Smoking causes numerous diseases and health problems, some fatal,
among both smokers and non-smokers. For this reason, smoking is
prohibited in a growing number of public places and a wide range
of support services has been developed to help individuals stop
smoking. You should also read about the effects
of smoking on your fitness and health.
Stop Smoking and avoid a smoking habit.
Many smokers say they started smoking before the age of 16, even
though the law prevents anyone selling tobacco, cigarettes or cigarette
papers to those under this age. Avoiding the temptation to smoke
at an early age is therefore important to prevent you developing
Reasons to stop smoking
People stop smoking for many reasons, from a desire to improve
their health and to save money, to wanting to appeal to the opposite
sex or reduce any potential harm on someone else’s health.
Stop smoking and improve your health
In the UK one person dies from a smoking-related disease every four
minutes. Smoking causes:
- lung cancer (smoking causes over 80 per cent of all lung cancer
- heart disease
- stomach ulcers
- other cancers eg mouth and throat cancer
It can also worsen colds, chest problems and allergies like hay
fever, bronchitis and emphysema, as well as have unpleasant side-effects
such as wrinkles and bad breath. Smoking can also make you cough,
sneeze or feel short of breath when you exercise, so it is vital
to stop smoking if you want to become fit.
Stop smoking and boost your sex appeal
It’s a myth that smoking helps you lose weight, in fact it
can cause cellulite. Kissing someone with a mouth like an ashtray
isn’t sexy. Stop smoking and increase your attraction to the
opposite sex. Smoking is not cool
Stop smoking and save money
Calculate how much your smoking habit is costing you in terms of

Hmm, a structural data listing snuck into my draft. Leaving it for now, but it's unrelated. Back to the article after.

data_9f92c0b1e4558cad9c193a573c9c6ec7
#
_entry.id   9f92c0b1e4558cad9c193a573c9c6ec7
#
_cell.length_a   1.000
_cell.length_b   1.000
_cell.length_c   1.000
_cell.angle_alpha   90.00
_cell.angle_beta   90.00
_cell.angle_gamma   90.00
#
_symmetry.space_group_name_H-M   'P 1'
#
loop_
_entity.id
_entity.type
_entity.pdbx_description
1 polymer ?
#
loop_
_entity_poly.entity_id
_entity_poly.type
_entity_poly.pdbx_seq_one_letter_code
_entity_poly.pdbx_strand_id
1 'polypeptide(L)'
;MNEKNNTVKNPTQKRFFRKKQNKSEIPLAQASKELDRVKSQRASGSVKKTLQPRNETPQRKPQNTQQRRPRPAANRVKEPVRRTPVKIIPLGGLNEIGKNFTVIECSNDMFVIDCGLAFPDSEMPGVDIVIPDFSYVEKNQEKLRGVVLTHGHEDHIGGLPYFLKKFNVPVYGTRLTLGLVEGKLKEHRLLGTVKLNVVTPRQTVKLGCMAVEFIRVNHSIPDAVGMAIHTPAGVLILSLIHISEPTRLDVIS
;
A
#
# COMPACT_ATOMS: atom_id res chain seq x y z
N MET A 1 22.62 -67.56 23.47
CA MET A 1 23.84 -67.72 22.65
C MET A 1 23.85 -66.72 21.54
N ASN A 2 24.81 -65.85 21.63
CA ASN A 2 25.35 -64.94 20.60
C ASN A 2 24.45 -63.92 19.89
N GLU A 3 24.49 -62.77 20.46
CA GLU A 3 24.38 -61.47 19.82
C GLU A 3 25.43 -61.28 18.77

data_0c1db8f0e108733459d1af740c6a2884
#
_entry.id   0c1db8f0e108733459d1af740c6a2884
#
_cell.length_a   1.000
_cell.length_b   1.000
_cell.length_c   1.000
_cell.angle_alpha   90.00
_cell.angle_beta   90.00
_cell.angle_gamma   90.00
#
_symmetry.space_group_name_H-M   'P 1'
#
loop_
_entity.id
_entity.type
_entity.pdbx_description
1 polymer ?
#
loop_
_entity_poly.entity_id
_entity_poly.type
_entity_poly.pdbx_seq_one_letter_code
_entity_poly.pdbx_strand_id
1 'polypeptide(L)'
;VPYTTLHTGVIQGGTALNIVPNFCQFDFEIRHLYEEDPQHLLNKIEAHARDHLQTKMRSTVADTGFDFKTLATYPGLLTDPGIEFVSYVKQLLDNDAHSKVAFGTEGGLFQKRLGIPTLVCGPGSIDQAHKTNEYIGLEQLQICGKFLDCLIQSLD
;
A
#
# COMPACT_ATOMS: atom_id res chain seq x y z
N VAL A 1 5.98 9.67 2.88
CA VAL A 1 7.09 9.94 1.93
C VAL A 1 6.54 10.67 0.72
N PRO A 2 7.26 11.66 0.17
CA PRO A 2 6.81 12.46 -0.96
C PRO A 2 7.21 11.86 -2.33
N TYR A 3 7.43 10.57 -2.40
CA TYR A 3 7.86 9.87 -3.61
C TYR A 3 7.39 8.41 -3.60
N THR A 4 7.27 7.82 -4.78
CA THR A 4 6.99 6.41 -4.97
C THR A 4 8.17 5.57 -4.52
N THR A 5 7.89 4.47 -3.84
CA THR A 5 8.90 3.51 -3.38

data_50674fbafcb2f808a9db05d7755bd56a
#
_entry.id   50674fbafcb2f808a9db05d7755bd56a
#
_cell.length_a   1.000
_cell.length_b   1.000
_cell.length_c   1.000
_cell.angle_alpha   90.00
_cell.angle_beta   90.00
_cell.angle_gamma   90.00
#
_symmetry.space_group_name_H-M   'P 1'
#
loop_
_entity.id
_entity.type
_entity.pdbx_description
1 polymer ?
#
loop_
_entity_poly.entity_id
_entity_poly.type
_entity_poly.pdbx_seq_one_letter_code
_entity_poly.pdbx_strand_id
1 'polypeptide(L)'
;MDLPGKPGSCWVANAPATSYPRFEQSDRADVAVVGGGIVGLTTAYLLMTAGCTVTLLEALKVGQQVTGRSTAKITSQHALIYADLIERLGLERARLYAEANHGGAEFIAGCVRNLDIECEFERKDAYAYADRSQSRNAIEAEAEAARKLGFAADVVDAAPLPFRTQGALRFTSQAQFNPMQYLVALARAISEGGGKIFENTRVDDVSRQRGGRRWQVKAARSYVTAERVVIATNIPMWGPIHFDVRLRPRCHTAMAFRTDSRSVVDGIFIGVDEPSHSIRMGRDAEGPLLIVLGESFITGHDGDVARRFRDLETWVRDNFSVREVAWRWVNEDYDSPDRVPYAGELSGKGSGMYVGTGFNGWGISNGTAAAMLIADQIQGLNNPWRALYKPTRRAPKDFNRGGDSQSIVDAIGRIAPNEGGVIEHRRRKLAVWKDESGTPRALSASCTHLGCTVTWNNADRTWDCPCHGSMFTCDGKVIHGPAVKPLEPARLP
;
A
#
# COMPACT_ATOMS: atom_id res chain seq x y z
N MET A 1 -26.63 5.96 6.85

money and you might be surprised how much you could save. If you
stop smoking you will be richer.
Stop smoking and protect other people's health
Breathing in other people’s cigarette smoke, called secondhand
smoke, can also cause cancer.
- smoking around children - children exposed to secondhand smoke
are twice as likely to get chest illnesses like croup, pneumonia
bronchitis and bronchiolitis, and more likely to get ear infections,
tonsillitis, wheezing and childhood asthma
- mothers-to-be and smoking - smoking during pregnancy can affect
both you and your baby’s health, and if you are exposed
to secondhand smoke this can pass on harmful gases and chemicals
to your baby
- smoking in public - smoking is banned by law in many public
places, including: all forms of public transport; theatres; cinemas;
and public buildings
From the summer of 2007, smoking will be prohibited in all enclosed
public places and workplaces, subject to a few exemptions. It will
be even more sensible to stop smoking.
Want to stop smoking?
When willpower alone is not enough, there are various treatments
and plenty of support services to help you kick the habit.
Types of treatment
- non-carcinogenic Nicotine Replacement Therapy (NRT) products
can help reduce withdrawal symptoms - they come in the form of
patches, gum, inhaler, nasal spray and lozenges
- the drug bupropion is a non-nicotine tablet which also works
to inhibit nicotine cravings